Copyright © 2012 Heather King

Remembering: The Christmas Countdown

Originally posted on December 12, 2011

But when the set time had fully come, God sent his Son, born of a woman, born under the law, to redeem those under the law, that we might receive adoption to sonship (Galatians 4:4-5, NIV).

“Mom, how many days until Victoria’s birthday?”

“How many days until we go see The Nutcracker?”

“Once we see The Nutcracker, how many more days will it be until Victoria’s birthday and then to Christmas?”
Four and Eight.

“How many days until my party at school?”
Three for Lauren, four for Victoria.

“How many days until our program?”

“How many days to Christmas?  Do you know how many hours that might be?”
Thirteen and go ask your dad.

Right now, my kids are living for the countdowns.  We’ve carefully examined the calendar, marking every upcoming event and charting out the wait-time from now until then.

Still, every day they ask me to perform mental calculations rapidly and with precision.

Then they moan and groan as if five days of waiting is interminable and two weeks of patience too much to bear.

Inspired by all the anticipation, my oldest daughter asks, “How long until I’ll be thirteen?”

Now I’m the one moaning and groaning.

In some ways, I share all their excitement.  I can’t wait to see them open the special gifts I’ve chosen for them or enjoy special family time and build on the traditions they’re only just becoming old enough to appreciate.

Still, it’s made me realize how I struggle with the Christian walk because there so often aren’t any countdowns at all, not that I know of anyway.

How many days until You reveal Your will, Lord?

How many days until I know what this experience is for?

How long until You deliver me from this circumstance?

How much time must I wait for You to answer this prayer?

So much of my life seems to hang right now on uncertain hooks with undefined strength.  Perhaps you feel this way also–like you’re just dangling there, waiting for the “Go” sign, the signal, the map, or the plan.  And until then, you wait with anxious anticipation, always on guard, always watchful so that you don’t miss the moment when God says, “Now.”

The trouble is, we have no date on the calendar to circle in red as the day God will speak or the moment our time of waiting will end.  No certain time of revelation or definitive arrival date for answered prayers.

So, we keep up our focused vigil and continue doing what God has told us to do right now, trusting that He’ll reveal the next step to us clearly and in His perfect time.

That’s what the Israelites did for 400 years between the end of the Old Testament and the moment that John the Baptist first stepped out of the wilderness and began crying out for people to repent.

They waited.

They looked for the Messiah.

They prayed and searched His Word and obeyed (hopefully) what He had told them to do before.

In the Gospel of Mark, the very first words we have recorded from Jesus are “The time has come.” (Mark 1:15).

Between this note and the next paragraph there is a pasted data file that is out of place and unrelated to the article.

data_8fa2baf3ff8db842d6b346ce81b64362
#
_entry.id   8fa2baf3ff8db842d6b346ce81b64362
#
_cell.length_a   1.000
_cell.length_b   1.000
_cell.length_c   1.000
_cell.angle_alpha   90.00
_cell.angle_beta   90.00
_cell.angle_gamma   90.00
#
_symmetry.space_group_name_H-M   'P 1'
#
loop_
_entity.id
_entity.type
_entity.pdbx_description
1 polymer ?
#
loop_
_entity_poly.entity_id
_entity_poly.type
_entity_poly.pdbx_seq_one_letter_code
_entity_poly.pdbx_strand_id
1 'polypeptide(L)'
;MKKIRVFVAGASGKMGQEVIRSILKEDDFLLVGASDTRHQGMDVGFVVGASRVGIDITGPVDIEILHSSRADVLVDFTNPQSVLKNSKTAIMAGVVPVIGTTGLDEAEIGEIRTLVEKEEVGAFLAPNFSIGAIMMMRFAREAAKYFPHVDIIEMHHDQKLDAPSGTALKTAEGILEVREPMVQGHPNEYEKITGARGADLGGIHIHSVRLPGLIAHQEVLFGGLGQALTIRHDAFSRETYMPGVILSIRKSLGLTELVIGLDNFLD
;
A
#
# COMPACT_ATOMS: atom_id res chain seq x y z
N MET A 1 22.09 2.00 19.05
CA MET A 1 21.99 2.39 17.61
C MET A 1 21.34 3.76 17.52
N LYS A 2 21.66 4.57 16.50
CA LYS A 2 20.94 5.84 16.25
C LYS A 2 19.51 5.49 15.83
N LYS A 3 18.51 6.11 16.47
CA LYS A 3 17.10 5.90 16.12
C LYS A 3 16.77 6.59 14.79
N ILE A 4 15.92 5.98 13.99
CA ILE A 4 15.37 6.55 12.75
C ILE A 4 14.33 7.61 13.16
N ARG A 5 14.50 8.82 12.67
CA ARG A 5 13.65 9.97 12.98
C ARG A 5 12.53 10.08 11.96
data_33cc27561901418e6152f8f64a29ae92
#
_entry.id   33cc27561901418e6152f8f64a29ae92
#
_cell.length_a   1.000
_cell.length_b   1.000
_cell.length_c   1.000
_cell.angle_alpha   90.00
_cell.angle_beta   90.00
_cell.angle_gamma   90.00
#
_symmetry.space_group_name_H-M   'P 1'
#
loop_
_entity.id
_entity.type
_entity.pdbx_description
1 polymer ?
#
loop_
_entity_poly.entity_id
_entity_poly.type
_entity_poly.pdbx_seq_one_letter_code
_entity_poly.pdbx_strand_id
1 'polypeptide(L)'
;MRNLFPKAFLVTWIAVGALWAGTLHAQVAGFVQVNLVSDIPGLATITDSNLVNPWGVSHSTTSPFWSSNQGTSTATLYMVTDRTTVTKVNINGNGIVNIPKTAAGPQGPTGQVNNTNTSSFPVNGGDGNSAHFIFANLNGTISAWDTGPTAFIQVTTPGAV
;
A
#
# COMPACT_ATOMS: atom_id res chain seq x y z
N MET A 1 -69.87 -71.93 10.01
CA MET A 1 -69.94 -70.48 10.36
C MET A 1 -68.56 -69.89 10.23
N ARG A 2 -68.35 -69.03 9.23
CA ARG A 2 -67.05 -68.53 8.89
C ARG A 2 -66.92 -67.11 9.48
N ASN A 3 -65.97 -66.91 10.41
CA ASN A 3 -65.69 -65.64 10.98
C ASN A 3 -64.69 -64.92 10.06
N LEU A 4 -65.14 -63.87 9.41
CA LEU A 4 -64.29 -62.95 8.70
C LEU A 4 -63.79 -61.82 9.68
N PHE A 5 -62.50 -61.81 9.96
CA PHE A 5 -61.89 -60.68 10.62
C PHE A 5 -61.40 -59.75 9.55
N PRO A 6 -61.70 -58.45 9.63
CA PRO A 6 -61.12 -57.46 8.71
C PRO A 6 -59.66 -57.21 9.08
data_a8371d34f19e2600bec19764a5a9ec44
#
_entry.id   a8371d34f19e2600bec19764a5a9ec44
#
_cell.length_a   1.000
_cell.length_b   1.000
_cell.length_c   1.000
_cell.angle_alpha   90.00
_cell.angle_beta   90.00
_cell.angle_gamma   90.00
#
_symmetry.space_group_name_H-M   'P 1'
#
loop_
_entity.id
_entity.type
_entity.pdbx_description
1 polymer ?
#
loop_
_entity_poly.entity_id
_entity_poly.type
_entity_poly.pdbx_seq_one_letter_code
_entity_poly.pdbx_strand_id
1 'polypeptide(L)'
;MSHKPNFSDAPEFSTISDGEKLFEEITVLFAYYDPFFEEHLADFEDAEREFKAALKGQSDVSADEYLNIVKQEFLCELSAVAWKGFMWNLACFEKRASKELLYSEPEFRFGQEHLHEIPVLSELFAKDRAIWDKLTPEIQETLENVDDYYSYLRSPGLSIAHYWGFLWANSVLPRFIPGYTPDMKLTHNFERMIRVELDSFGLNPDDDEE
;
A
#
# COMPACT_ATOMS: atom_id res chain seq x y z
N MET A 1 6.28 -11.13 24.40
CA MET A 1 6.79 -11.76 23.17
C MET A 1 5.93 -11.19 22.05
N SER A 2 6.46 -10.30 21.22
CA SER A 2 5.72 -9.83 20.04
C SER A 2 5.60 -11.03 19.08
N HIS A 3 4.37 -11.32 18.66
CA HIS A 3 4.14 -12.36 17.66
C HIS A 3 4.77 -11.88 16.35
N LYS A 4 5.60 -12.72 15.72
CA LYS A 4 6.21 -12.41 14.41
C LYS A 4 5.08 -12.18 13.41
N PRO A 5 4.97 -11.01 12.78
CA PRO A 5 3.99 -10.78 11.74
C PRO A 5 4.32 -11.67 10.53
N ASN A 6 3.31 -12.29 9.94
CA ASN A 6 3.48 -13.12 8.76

How appropriate.

Maybe the people of God weren’t able to countdown the days to the Messiah’s ministry on earth, but God could.  He knew the right moment all along and He didn’t rush His plan or sleep through the alarm.

When the time had come, Jesus was there.

Paul wrote in Galatians thatwhen the set time had fully come, God sent his Son, born of a woman, born under the law, to redeem those under the law, that we might receive adoption to sonship (Galatians 4:4-5, NIV).

And later in Titus:  God, who does not lie, promised before the beginning of time, and which now at his appointed season he has brought to light through the preaching entrusted to me by the command of God our Savior (Titus 1:2-3).

The writer of Hebrews tells us: But [that appointed time came] when Christ (the Messiah) appeared as a High Priest of the better things that have come and are to come (Hebrews 9:11 AMP).

The time between the promise and the fulfillment must have seemed impossible and unending.  Just as there were many who still fervently sought out the Messiah, still others probably had given up.  After hundreds of years without revelation from God, who could blame them?

And yet, at the appointed time, Jesus was born.

This was the promise for the prophets during all of those centuries of waiting:

 “For the vision is yet for the appointed time;
It hastens toward the goal and it will not fail.
Though it tarries, wait for it;
For it will certainly come, it will not delay (Habakkuk 2:3, NASB).

Notice that Habakkkuk says, “it will not delay.”

We might disagree.  For those tapping their foot in the waiting room, it certainly seemed like a delay.

Yet, not from God’s perspective.  He knew all along when the appointed time would come, and He wasn’t a moment too soon or a second too late.

He never is.  We can take heart that God knows exactly where we are in the countdown even when we don’t and we can rejoice with the Psalmist that “my times are in Your hands” (Psalm 31:15a).

Heather King is a wife, mom, Bible Study teacher, writer and worship leader.  Most importantly, she is a Christ follower with a desire to help others apply the Bible to everyday life with all its mess, noise, and busyness.  To read more devotionals by Heather King, click here.

Copyright © 2012 Heather King